Posted By: Adrian Medina

I am very good at plants, but does it mean that I could be a professional gardener?

Surely you have also asked this question once to yourself.

Because it is one thing to maintain your own garden.

But what does it take to make it your job?

If you have these doubts, keep reading, because in this article we are telling you how you can become a professional gardener.

Functions of a professional gardener

First, let's see which are your obligations as a gardener.

Commonly, you will be in charge of one or more green areas.

Depending on the job, your occupations may vary greatly.

For example, managing a public park is not the same as being a greenkeeper in a sports field.

But in general, there are a number of functions that are common to most gardening jobs:

  • Planting of various plant species (trees, shrubs, floral and herbaceous plants).

  • Maintenance, care and conservation of green areas (pruning, fertilizing, fruit collection ...).

  • Preparation and adaptation of the land (aeration, scarification ...).

  • Maintenance of the machinery you will use in your daily work.

  • Irrigation system management.

  • Pest control and applications of phytosanitary products.

  • Basic garden design.

In addition, some specializations will force you to develop certain skills (later we will talk about the specializations that you can opt for as a gardening professional).

What qualities does a professional gardener need?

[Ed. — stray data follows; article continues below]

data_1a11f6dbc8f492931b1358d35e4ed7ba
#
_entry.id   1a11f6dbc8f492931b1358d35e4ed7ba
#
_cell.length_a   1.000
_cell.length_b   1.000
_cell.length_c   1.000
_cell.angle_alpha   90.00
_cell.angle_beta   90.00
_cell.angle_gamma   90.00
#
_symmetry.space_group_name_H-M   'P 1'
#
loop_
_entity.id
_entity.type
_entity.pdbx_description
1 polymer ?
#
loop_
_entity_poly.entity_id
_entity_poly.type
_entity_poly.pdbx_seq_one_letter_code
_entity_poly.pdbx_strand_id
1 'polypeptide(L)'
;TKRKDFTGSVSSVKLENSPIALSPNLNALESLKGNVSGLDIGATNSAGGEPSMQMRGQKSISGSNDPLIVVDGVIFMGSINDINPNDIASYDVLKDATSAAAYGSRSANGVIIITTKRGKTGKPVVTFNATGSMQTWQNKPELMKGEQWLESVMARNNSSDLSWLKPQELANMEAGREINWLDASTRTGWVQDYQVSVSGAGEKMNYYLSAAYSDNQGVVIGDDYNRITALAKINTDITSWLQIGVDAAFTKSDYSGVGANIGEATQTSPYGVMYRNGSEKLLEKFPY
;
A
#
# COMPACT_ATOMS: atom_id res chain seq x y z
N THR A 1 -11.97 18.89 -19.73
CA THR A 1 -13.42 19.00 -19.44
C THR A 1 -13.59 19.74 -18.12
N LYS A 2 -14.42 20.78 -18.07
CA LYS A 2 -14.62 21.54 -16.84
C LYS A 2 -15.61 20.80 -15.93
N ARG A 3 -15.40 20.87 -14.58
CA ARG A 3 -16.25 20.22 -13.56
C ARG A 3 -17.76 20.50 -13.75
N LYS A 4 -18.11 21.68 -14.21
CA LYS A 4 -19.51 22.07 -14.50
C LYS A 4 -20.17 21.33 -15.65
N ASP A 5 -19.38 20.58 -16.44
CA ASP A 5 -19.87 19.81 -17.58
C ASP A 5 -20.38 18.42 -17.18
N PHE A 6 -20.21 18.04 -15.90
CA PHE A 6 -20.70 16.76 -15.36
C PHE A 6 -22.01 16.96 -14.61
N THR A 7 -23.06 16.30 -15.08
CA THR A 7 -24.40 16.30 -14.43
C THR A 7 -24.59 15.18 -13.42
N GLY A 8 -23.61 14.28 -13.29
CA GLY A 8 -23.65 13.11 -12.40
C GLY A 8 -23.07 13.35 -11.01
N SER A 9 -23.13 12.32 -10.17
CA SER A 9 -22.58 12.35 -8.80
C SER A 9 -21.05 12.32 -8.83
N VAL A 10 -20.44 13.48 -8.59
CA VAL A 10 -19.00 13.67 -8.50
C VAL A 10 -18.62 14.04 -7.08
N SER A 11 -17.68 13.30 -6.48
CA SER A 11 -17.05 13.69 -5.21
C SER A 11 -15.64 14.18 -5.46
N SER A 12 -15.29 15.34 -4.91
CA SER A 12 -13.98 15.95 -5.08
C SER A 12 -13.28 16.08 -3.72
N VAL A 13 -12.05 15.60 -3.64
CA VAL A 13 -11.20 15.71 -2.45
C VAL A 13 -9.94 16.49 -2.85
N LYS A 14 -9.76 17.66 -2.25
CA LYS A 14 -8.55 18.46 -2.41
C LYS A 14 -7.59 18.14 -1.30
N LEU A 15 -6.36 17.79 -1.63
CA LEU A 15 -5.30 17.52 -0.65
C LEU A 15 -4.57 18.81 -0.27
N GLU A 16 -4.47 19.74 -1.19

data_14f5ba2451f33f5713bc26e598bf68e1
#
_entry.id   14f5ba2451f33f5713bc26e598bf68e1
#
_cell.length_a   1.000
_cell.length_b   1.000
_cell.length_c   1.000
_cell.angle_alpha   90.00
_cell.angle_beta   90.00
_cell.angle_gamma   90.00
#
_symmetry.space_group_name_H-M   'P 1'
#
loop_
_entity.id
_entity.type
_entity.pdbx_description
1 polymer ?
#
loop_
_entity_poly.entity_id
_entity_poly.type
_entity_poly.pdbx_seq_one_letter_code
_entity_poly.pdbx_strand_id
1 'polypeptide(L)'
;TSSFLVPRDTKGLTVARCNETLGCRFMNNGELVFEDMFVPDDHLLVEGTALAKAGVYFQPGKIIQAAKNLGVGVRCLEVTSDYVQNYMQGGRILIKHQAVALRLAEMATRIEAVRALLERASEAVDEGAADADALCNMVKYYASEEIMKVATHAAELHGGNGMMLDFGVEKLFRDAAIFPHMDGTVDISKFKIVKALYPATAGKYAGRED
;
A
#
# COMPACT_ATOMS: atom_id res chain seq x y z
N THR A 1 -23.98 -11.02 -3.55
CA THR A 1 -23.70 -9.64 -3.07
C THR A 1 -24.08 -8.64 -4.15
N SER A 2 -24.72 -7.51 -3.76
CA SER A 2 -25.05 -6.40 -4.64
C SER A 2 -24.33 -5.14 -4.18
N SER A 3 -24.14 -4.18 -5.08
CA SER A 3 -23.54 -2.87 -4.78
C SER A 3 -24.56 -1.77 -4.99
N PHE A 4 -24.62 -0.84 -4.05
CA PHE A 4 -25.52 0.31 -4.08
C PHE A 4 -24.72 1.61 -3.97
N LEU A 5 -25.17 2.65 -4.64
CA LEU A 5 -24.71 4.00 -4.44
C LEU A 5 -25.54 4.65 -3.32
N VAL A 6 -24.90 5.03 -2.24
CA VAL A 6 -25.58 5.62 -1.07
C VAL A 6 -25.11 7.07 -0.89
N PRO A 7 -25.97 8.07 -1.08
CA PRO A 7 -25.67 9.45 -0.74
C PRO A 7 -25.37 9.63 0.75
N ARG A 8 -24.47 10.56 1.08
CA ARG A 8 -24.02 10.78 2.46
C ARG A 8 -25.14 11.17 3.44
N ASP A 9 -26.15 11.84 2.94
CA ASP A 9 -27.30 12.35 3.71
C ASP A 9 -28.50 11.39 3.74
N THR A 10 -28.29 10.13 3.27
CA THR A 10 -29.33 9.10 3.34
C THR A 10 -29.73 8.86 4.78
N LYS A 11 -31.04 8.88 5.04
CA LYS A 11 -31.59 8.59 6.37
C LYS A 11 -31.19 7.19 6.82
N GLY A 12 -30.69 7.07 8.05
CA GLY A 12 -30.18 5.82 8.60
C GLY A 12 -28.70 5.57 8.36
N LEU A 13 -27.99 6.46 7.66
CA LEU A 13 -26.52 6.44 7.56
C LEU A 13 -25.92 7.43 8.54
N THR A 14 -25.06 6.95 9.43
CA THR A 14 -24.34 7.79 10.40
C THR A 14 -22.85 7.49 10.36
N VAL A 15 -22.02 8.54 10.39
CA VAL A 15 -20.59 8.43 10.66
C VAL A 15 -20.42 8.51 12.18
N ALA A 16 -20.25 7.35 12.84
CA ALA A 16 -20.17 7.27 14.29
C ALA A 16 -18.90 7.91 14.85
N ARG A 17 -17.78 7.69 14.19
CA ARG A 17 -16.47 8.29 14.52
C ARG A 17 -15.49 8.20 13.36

To develop your work as a gardener you will need technical knowledge about various plant species, in addition to learning to use professional machinery.

These are some of the essential qualities for any gardener:

Advanced botany knowledge

Each plant requires specific care. As a professional, you should be able to identify the different species and their maintenance needs.

These are some of the points that you must master:

  • Water and light needs of the plants that are most often used in your area.

  • Knowledge about sowing and seed selection.

  • Ability to use phytosanitary chemicals.

  • Notions about cutting and maintaining the lawn.

Management of specialized machinery

When working with large green areas, you will have to use specialized machinery: seat mowers, scarifiers or aerators are the most common ones.

These types of tools are constant in the daily lives of professionals, so it is essential that you know how to use them.

Of course, you must also master basic hand tools (pruning shears, chainsaws, trimmers ...).